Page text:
On 1st August 2007 I caught a train from Reading to London at 9.42am, wearing something white in celebration of it being Yorkshire Day. The sky was blue and the moon nearly full. I was going to Paris with a friend on the start of a round Europe trip and arrived in the French capital at about 5pm after an uneventful trip. The FIAP Jean Monet where we were staying was full of Americans and it was just as clean, friendly and efficient as I remembered from a previous visit. That first evening in Paris, we wandered around the arrondissement eating in a creperie off the Boulevard Daguerre called La Belle Ronde. We got back to the FIAP at about 10pm, knackered but excited about the three days ahead that we had in Paris before my friend returned to England and I set off around Europe.
I have an excellent memory don’t I! Well, actually, I don’t. I had decided, in Ernest Hemingway / Bruce Chatwin style (as the blurb from the manufacturer points out relentlessly), to record the trip in a Moleskine notebook. And I have being doing a similar kind of thing ever since on my travels. That summer was documented in all its glory in the little black book as was a trip to Portugal to visit my cousin the following year, and then another trip to Paris (that time with a bunch of 30 students from school in tow) and finally, of course, my trip along the Pennine Cycleway. Everything was recorded, tickets were stuck in, exorbitant prices complained about and encounters commented upon. Text on the right, mementoes on the left.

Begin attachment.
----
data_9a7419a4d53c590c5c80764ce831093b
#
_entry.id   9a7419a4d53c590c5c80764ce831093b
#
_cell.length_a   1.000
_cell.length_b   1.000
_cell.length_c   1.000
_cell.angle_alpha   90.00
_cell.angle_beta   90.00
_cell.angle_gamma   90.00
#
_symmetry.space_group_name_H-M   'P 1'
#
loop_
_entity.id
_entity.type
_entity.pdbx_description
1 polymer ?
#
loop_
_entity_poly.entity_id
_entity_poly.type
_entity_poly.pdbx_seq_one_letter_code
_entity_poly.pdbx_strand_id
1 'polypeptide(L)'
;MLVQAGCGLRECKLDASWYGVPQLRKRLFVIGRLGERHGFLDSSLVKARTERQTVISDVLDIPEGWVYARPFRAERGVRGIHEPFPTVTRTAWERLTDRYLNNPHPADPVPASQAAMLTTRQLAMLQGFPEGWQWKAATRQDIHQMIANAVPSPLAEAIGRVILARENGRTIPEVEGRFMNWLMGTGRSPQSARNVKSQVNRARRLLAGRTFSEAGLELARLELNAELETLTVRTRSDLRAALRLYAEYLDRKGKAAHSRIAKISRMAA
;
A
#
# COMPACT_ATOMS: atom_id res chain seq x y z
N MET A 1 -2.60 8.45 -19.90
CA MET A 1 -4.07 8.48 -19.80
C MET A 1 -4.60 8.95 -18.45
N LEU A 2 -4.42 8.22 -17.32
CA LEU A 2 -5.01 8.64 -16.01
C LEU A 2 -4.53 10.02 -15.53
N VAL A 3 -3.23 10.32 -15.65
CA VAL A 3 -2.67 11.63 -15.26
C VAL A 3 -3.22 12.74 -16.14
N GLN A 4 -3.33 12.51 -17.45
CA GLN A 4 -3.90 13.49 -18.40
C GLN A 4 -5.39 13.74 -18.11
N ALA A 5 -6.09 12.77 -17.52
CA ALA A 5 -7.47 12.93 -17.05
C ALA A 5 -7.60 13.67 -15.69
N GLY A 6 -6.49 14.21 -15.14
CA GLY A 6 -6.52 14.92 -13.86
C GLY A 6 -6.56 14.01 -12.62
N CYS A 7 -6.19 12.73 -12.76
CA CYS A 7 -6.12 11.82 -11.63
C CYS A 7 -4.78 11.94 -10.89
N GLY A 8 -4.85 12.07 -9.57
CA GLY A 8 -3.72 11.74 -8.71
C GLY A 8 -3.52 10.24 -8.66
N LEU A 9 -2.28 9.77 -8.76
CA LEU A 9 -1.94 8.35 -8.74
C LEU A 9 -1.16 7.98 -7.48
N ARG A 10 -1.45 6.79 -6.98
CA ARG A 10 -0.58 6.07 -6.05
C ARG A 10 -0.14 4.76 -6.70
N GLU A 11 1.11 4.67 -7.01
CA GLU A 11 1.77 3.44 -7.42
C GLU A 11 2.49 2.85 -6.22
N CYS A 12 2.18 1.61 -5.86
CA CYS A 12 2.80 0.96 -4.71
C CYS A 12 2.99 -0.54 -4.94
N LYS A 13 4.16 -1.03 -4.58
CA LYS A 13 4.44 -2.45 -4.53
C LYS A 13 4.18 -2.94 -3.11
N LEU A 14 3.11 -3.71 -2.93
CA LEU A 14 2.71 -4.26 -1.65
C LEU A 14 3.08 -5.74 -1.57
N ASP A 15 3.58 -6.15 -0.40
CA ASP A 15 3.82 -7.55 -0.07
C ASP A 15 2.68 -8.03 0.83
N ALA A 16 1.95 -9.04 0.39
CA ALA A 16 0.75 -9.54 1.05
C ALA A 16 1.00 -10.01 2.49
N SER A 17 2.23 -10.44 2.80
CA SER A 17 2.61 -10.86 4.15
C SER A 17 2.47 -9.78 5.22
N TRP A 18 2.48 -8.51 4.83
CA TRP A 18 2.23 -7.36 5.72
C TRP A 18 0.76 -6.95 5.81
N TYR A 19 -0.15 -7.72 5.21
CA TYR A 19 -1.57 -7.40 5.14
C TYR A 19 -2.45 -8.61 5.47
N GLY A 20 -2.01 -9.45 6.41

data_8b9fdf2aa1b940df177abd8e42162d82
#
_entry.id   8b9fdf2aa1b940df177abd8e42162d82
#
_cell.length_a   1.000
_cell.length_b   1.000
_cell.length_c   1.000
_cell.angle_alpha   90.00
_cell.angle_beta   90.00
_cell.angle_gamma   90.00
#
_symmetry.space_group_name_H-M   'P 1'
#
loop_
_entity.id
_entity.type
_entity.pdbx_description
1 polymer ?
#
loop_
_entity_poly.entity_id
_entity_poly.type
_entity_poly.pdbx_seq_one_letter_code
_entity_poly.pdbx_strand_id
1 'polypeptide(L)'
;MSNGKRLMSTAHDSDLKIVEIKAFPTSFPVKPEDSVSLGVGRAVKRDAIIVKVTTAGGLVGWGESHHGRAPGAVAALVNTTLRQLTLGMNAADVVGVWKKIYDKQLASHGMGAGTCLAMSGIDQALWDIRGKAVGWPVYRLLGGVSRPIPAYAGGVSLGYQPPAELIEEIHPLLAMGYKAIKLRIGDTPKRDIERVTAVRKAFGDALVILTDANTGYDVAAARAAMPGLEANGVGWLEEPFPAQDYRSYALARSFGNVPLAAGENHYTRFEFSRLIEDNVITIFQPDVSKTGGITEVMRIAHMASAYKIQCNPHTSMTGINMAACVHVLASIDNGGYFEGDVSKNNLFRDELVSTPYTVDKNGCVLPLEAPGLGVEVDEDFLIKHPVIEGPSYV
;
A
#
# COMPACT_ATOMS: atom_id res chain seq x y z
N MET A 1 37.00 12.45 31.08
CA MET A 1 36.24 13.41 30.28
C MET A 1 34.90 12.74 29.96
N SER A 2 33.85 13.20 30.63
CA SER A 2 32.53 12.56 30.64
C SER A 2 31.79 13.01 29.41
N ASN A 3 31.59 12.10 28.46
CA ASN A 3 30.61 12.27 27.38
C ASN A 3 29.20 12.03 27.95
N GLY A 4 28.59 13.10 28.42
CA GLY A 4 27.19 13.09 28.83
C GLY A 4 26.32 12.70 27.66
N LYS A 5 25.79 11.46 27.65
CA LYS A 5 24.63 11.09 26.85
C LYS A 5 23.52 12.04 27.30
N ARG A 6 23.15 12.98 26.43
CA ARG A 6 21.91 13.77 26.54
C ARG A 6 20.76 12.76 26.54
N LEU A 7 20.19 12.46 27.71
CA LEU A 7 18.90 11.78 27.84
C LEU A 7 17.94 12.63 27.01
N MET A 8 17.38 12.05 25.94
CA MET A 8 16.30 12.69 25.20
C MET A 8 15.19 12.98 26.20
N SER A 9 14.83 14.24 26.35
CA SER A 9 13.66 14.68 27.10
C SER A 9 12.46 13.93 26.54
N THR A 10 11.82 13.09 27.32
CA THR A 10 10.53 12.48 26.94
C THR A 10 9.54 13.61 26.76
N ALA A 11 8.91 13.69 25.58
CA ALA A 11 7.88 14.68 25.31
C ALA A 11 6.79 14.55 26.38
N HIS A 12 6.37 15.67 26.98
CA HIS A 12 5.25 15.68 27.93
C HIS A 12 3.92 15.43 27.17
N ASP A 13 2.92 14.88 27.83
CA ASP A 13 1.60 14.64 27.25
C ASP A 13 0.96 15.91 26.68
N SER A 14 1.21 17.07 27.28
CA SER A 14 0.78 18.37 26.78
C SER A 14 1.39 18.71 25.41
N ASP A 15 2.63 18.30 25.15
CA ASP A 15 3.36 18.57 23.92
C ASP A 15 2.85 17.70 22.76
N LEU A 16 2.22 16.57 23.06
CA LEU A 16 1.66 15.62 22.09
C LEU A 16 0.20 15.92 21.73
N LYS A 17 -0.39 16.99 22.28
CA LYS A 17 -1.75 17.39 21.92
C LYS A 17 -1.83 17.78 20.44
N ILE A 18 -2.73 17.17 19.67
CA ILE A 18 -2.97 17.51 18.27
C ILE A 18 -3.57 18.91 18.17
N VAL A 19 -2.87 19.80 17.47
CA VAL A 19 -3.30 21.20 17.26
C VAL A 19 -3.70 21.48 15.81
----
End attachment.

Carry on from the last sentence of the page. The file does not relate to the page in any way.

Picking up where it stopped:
I haven’t really picked up the notebooks since. I will one day I hope, in my dotage when I am struggling to remember where I went let alone what restaurants I ate in or which people I met! However, the great thing about having a notebook to write in while travelling has nothing to do with writing things down for posterity and everything to do with having something to do while you are sat on a train with only the view to look at and write about, poetically or when sat in a bar sinking a beer with only the day’s activities to look back and reflect upon. It’s also great when you are travelling alone as it gives you something to do. You can pretend that you are indeed Ernest Hemingway (he is up there on the left, in Kenya in 1953) or Bruce Chatwin or Bill Bryson (I bet he uses them too). I’ll get there one day.
So, far more important than the tent or the bike or the maps or the route is the Moleskine notebook and I have just bought a new one for this year’s adventure. Worth every penny of the £12.50 it has set me back.